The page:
As well as from Sierra Leone, pupils came from other West African countries including The Gold Coast (now Ghana), Liberia, and The Gambia. Among those who wore suits in the early fifties were Donald Smythe-Macaulay, Beccles Davies, Egerton Williams, Huxley Knox-Macaulay, E Suru Davies, Joliffe King, Eben Cole, Bankole Jarrett form Liberia Nathaniel Heward-Mills from the Gold Coast, (Now Ghana) Louis Mahoney from The Gambia.

 

Entering the Grammar School was very exciting, it was quite a change from primary school. For instance, having your own desk, a master for every subject, having all those text books. Going to chapel and seeing the portraits of Past Principals. Looking up the Boards of Honour and Heads of School, recognising the names of some important people in the community gave you a sense of belonging. Perhaps best of all, wearing the ceremonial uniform on Thanksgiving Day and singing the School’s Song as of right.

 

Among those in my class were Ade Palmer, Godfrey Coker, Ade Caesar, Arthur Wright, Pythias Bart-Williams, John Songo-Williams, Jonathan Lisk, Katib Iscandari, Eugene Terry, Rogers Jones Freddy Noah. Some others in school at the time included, Victor Richards, Francis Edmondson, Magnus Cole, Simi Weekes. Wilman Cole, The Anderson Brothers Johannes and John, The Jones Brothers Teddy and Ulric, William Wright, Ahovi Kponou, Abel Stronge, Arnold Gooding, George Tregson Roberts, Lemuel Johnson, Omotunde Johnson, Gipu George, Thomas Aitkins, (AKA TADA Aitkins) Farrell Cuthbert. Duvernet Davies.

 

Celebration week calendar included Foundation Day, Speech Day and Prize-Giving Ceremony, Inter-House Sports Day, and the Annual Thanksgiving  Service, the service is always held at the St. George’s Cathedral. Foundation Day, march 25, also known as Penny Day, begins with a service round the flag post when the school’s flag is hoisted by the Head Boy. This service is attended by the school and by some old boys. In the afternoon the reminiscences is delivered by an old boy and a penny is given by the Principal to every pupil and old boy present. This day is unofficially also known as Initiation Day when new boys are given a crack on the head or whipped with small twigs by boys already established in school. Inter-House Sports Day took place on the Saturday before Thanksgiving Day. Apart from the competition between houses in track and field events, there was a Masters’ Race, an Old Boys relay, and an Annie Walsh Girls’ Relay. There was also a Dressing Race where small boys in Form One were selected to put on the ceremonial uniform as quickly as possible. The first person to complete the process was declared the winner. It was entertaining to see them dressing themselves from hose and shoes to boater in a hurry.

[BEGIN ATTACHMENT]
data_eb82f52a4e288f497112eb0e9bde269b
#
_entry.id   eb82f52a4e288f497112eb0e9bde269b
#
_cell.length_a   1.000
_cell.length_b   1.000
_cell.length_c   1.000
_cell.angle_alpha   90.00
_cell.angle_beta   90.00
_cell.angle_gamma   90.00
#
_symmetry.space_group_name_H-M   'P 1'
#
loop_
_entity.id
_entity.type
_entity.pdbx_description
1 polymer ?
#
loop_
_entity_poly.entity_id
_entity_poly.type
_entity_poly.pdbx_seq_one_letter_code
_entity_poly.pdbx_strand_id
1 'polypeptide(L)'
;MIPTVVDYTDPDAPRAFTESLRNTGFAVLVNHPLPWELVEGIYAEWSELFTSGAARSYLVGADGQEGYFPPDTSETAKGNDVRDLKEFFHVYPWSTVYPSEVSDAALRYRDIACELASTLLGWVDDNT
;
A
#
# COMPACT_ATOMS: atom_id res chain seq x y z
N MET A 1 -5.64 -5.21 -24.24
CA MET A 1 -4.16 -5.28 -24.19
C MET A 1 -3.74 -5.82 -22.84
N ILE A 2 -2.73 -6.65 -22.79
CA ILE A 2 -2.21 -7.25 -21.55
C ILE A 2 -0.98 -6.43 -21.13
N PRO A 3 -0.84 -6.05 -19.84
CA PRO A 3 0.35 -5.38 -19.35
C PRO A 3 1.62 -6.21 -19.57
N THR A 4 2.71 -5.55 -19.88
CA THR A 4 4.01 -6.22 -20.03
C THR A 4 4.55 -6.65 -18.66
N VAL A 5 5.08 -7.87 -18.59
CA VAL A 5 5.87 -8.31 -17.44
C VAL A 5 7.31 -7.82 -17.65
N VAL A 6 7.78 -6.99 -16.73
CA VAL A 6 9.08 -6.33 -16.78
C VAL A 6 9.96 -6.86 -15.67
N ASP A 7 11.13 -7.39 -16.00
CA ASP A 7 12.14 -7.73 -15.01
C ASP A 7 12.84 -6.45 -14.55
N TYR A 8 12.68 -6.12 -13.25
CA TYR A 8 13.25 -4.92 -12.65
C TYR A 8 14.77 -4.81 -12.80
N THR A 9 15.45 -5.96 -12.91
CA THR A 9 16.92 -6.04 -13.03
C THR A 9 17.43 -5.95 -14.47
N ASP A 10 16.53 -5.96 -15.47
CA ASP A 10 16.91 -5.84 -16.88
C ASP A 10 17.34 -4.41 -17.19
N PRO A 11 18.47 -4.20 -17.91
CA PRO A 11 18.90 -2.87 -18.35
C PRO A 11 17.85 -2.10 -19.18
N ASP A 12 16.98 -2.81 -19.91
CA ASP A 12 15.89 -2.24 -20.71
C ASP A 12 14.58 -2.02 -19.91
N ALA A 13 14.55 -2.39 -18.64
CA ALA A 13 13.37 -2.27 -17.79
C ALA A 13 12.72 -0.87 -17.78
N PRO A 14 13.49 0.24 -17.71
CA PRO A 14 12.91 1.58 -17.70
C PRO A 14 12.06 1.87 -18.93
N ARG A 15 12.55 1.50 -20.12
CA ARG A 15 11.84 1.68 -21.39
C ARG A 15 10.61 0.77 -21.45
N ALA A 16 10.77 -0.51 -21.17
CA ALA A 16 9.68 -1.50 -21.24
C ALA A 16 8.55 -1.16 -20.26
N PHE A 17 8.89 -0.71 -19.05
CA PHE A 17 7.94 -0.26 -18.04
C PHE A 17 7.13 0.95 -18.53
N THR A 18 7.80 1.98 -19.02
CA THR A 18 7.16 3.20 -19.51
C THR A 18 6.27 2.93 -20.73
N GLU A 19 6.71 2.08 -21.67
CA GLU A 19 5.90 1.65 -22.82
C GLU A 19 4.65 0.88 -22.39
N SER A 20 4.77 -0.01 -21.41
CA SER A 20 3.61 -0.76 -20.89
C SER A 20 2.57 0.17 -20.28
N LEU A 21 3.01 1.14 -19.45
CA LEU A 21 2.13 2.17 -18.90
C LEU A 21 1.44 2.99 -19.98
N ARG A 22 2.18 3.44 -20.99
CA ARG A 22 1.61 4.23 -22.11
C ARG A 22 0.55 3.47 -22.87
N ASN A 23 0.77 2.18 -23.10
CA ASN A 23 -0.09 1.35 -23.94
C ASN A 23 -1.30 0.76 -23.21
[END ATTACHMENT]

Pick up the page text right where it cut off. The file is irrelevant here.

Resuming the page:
These were the important changes that took place in the 1950s. The first one already mentioned was the day uniform in 1952. The second was in 1953 when science teaching was expanded from General Science into the three branches of science. Three masters who specialised in these subjects were responsible for the change, Mr Dan E. Decker a Cambridge trained Biologist. Mr Lemon Johnson a London trained Chemist, and Mr Gustavus Williams a Cambridge trained Physicist. Perhaps the biggest change was the introduction, in 1958, of the first ever sixth form in Sierra Leone offering courses in Arts subjects. This innovation led to another historic change when a girl from the Annie Walsh Memorial School (Daisy Decker) became the first girl to be admitted as a pupil in the Grammar School in January 1960. All these changes came about during the principalship of Frank B. Wood. M.A (Oxon)

 

John Peters. (1951-1955)